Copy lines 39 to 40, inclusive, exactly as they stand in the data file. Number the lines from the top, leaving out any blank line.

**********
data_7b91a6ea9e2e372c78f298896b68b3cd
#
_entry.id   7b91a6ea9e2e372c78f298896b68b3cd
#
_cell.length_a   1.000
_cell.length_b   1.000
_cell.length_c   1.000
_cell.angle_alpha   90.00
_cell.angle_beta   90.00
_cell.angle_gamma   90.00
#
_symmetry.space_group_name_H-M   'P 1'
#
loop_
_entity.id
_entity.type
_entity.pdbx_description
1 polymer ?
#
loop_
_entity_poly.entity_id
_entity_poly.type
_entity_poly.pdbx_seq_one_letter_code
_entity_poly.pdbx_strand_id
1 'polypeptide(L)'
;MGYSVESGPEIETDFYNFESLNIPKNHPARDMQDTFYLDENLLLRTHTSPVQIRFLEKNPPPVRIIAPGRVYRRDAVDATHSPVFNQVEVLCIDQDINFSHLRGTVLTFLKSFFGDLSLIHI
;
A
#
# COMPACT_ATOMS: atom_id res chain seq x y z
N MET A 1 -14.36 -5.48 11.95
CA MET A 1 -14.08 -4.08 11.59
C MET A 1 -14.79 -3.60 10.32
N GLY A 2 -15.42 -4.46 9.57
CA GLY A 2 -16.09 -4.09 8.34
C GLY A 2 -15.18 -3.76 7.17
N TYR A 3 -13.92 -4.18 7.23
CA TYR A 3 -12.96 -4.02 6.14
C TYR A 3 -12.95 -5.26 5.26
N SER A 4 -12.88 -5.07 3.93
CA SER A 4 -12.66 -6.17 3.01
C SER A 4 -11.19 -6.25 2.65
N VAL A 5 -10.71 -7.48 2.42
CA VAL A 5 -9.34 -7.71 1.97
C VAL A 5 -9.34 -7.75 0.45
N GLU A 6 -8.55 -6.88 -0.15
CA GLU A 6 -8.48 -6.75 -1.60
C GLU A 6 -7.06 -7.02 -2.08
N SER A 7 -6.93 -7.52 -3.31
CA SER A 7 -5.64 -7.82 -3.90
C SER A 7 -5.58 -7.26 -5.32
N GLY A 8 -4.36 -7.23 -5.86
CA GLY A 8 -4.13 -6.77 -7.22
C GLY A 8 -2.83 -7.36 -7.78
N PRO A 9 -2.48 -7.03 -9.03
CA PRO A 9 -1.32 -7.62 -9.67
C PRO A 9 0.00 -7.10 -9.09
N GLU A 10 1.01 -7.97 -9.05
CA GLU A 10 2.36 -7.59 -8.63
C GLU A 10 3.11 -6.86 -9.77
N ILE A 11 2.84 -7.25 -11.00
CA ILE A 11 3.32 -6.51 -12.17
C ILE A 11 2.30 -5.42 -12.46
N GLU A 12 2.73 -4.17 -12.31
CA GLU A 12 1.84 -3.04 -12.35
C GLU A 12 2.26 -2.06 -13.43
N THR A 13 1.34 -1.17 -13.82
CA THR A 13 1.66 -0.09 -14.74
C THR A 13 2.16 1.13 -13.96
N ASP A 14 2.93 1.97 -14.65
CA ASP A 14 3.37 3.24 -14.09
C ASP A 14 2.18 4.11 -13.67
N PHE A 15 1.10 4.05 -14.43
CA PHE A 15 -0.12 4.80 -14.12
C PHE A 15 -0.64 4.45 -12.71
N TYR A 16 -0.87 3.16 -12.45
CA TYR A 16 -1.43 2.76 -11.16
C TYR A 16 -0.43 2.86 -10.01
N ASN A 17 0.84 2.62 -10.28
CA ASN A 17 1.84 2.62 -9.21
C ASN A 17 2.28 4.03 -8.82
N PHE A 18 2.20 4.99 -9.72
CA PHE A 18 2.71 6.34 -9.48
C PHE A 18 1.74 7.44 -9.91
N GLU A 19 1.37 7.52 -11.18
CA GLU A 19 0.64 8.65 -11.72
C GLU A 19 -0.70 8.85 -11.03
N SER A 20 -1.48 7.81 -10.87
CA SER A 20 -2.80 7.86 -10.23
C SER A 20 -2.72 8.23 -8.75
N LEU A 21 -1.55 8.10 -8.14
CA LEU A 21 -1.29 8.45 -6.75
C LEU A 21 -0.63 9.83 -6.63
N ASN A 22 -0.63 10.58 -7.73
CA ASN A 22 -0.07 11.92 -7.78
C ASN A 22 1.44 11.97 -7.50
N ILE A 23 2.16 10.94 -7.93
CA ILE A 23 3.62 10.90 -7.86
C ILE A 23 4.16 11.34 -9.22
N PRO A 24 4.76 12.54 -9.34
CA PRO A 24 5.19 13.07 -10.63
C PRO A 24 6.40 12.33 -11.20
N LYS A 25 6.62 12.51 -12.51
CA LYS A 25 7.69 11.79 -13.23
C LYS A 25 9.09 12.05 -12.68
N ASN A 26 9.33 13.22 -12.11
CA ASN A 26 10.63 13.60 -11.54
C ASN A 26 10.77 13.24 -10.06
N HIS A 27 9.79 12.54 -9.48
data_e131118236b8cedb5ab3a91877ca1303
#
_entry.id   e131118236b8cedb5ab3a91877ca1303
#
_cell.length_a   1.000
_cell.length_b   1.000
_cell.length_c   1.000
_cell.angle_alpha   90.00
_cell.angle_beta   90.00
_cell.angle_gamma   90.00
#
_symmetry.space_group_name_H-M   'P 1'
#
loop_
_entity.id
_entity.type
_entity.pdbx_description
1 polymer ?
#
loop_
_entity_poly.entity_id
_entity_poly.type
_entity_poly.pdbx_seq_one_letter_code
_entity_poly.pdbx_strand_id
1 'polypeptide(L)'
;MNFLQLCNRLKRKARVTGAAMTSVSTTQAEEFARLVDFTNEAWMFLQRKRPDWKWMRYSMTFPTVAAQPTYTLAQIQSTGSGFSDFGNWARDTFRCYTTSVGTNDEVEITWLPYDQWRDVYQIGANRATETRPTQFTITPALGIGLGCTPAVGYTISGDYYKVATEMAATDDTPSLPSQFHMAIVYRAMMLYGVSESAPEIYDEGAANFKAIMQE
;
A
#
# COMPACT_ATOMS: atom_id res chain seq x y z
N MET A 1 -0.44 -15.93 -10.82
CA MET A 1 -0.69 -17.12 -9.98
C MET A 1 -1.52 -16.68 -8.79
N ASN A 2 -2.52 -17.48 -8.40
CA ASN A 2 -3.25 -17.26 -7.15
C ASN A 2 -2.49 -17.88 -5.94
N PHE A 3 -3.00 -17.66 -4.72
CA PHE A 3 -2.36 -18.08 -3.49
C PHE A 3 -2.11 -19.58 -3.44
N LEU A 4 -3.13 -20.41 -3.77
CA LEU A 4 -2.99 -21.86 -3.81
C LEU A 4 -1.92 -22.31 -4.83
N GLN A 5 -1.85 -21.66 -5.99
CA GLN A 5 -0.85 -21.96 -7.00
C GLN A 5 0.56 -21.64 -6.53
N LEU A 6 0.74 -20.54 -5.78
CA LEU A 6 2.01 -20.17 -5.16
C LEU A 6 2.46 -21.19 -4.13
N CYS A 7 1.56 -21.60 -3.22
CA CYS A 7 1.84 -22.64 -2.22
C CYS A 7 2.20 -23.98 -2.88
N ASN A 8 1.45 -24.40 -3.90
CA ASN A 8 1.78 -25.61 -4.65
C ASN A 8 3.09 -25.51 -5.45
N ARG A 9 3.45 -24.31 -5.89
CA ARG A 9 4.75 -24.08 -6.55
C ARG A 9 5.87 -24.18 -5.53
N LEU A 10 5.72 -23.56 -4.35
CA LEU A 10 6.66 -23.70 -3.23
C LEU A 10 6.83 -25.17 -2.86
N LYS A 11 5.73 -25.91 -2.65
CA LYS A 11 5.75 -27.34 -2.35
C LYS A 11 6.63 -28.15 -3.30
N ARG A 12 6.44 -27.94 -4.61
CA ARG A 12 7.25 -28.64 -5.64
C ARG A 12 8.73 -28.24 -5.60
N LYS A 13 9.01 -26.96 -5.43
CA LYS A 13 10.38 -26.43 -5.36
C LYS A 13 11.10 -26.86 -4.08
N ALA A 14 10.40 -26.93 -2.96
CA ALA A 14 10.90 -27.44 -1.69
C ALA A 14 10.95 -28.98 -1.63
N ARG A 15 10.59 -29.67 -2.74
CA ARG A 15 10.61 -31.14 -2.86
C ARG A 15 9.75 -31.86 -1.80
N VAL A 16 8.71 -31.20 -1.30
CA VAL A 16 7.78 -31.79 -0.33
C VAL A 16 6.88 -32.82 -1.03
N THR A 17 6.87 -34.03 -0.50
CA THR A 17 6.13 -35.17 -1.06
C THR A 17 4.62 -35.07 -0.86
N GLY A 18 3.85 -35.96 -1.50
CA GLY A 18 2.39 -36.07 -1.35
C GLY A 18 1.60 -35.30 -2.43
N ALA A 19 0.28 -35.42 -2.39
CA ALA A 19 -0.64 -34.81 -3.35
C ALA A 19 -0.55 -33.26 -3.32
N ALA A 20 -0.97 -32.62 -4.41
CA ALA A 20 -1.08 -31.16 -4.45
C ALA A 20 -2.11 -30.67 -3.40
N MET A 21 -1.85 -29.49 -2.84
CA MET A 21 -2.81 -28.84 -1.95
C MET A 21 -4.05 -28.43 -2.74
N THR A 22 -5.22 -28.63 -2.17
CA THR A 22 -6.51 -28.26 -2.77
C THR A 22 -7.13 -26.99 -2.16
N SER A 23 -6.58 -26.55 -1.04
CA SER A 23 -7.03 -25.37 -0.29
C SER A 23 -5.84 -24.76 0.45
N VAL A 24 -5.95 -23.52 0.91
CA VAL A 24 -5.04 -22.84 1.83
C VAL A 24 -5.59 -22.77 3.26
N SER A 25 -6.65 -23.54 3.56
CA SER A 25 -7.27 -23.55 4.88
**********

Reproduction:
C TYR A 3 -12.95 -5.26 5.26
N SER A 4 -12.88 -5.07 3.93